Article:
There’s me, and there’s me behind the wheel. These two have nothing in common. When I’m driving, I’m the angriest most foul-mouthed version of myself.
Here’s a short story. Rewind to 2010. October. Jeddah.
My flight to London is tomorrow. My passport was still in the UK consulate, no news about my visa. An entire 20-week vacation hinged on my being granted this visa. And if that failed, I don’t even have my passport to make any changes and go somewhere else.
My nerves were worn down thin by the time the call came, that afternoon, that my passport was ready. But I had only one hour to pick it up.
The UK consulate is on the other side of town. I leave my office and drive rather erratically to pick it up. All goes well, my passport is with me, I phone my then-wife and tell her we’re going to London.
And then I head back to the office, in terrible traffic.
Someone cuts me off, and when I honk at him, gives me the middle finger, triggering maybe the worst meltdown I’ve ever had in my driving life.
Just how bad was it?
When I reached my office, my colleague asked me why my eyes were bloodshot. I got so angry that some of the tiny capillaries inside my eyes had flared up so badly my eyes looked as if I had an allergy.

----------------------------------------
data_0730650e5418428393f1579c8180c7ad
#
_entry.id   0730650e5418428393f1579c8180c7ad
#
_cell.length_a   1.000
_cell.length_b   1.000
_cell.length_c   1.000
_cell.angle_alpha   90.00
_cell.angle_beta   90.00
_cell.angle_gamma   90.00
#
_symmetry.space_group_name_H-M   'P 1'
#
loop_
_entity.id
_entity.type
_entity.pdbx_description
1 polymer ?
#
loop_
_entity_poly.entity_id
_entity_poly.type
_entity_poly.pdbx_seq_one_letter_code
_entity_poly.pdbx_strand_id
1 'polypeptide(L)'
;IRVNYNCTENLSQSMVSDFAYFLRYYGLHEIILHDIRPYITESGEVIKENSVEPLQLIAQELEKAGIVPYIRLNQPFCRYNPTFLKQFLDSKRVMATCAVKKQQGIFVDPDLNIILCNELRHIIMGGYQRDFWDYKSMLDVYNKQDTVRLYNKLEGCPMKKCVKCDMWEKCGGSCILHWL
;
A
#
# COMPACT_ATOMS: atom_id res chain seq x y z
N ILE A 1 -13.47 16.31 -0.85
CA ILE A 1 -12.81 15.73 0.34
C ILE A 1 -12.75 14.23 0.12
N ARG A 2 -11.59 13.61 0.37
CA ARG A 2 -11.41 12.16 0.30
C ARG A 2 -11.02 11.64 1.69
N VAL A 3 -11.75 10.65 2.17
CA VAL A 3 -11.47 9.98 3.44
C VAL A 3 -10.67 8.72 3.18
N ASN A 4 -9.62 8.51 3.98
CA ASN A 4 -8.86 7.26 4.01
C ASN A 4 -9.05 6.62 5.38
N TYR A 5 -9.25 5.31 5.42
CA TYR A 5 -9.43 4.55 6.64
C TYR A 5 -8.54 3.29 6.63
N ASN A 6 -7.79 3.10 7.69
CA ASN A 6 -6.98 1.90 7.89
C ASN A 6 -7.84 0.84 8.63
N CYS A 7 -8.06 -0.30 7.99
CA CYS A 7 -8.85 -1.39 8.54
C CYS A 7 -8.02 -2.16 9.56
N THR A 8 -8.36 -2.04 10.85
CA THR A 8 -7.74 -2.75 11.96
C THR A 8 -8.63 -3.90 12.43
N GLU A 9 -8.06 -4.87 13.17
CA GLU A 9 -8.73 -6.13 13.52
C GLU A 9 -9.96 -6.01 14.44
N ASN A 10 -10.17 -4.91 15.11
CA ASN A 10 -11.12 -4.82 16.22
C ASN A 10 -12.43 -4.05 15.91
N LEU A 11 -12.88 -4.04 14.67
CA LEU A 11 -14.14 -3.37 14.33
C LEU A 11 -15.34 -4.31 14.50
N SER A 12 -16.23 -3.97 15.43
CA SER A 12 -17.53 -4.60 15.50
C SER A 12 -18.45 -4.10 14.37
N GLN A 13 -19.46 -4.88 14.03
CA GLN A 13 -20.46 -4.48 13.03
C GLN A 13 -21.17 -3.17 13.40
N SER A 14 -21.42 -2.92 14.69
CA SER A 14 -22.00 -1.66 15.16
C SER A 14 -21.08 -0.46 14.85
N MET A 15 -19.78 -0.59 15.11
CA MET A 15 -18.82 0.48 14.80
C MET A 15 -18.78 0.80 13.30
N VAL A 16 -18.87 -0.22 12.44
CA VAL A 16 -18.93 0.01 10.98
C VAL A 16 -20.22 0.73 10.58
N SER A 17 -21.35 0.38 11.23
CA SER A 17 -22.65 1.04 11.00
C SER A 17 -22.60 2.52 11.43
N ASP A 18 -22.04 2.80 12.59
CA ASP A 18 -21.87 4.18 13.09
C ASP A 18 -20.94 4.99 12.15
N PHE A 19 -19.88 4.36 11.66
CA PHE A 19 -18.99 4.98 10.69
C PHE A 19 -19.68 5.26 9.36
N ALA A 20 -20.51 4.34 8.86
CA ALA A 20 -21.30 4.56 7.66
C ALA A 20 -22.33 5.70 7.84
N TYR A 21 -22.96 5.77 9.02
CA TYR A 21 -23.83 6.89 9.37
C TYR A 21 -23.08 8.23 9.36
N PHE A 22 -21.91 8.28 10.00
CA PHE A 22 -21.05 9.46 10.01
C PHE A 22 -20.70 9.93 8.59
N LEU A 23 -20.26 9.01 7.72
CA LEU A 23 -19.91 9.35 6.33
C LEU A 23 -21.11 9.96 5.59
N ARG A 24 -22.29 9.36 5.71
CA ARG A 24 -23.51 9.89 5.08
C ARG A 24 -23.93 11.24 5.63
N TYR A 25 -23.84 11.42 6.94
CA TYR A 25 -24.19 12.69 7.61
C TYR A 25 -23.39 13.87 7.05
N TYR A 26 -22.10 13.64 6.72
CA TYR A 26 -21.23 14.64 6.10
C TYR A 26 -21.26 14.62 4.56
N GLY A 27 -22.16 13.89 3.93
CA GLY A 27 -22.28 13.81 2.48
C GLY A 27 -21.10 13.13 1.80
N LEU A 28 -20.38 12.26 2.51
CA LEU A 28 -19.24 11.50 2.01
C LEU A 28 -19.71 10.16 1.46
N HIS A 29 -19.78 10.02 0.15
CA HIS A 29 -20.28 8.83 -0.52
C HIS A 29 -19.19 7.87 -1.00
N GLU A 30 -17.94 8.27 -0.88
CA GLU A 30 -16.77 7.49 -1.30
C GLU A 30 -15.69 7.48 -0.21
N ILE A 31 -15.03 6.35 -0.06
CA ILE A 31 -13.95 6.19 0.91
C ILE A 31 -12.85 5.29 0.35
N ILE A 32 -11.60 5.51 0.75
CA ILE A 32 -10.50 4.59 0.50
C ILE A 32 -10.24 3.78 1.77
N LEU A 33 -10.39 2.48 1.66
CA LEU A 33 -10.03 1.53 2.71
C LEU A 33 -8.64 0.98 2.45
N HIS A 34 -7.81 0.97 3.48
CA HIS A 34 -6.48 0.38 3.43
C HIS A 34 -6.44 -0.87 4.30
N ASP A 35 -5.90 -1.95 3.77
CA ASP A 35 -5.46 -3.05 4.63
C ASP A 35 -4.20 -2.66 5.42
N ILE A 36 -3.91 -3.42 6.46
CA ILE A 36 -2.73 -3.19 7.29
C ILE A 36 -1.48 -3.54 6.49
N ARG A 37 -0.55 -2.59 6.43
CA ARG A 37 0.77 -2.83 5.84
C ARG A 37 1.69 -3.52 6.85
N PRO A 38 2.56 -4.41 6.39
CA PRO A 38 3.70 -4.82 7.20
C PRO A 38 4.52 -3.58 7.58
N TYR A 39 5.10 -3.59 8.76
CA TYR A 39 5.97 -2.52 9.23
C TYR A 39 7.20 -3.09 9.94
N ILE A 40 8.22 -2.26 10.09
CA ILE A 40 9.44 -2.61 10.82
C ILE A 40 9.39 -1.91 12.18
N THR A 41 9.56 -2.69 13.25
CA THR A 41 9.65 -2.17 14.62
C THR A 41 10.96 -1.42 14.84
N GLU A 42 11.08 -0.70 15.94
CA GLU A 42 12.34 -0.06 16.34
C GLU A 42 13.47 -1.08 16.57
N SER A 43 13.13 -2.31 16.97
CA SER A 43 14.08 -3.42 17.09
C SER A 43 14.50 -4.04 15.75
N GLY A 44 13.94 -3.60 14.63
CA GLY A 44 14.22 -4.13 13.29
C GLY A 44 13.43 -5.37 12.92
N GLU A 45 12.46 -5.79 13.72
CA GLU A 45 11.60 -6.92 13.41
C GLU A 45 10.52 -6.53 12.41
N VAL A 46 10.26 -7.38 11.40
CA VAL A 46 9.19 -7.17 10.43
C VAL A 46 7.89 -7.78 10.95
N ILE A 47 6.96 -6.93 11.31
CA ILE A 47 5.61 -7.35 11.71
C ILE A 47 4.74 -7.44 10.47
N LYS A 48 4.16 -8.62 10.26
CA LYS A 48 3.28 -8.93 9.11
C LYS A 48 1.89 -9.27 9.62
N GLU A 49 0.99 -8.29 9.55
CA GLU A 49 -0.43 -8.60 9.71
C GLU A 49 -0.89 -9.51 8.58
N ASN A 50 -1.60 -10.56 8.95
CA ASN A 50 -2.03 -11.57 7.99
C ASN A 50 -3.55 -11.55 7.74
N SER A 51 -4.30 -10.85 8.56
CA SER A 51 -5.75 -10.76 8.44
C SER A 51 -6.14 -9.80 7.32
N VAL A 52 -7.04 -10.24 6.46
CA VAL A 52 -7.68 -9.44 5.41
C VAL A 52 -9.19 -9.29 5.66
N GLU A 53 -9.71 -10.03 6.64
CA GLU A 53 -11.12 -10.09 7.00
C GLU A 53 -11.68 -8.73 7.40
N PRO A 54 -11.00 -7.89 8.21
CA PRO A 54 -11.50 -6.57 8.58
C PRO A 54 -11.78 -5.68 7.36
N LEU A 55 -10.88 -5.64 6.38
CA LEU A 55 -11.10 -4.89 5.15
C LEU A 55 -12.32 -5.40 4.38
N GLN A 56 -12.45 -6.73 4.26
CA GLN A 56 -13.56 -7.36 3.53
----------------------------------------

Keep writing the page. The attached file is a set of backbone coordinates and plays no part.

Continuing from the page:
A few minutes later, I noticed some blisters had appeared along my waist and wondered what insect had caused them. But those were actually shingles.
I had gotten so angry I lowered my immune system enough that it was no longer able to fight off the shingles virus, and it erupted on my waist. Immediately.
But by far the worst thing that happened that day has actually lasted with me to this day.
My stomach would never be the same. That night I had my first acid reflux incident and have been living with GERD ever since.
I’ve never been as angry as that day and hope to never be again. But I learned a lot about anger and stress, the hard way.
Anyway, the moral of the story is: I aspire to reach a place in life where I can have a chauffeur. That’s my goal. To never drive again.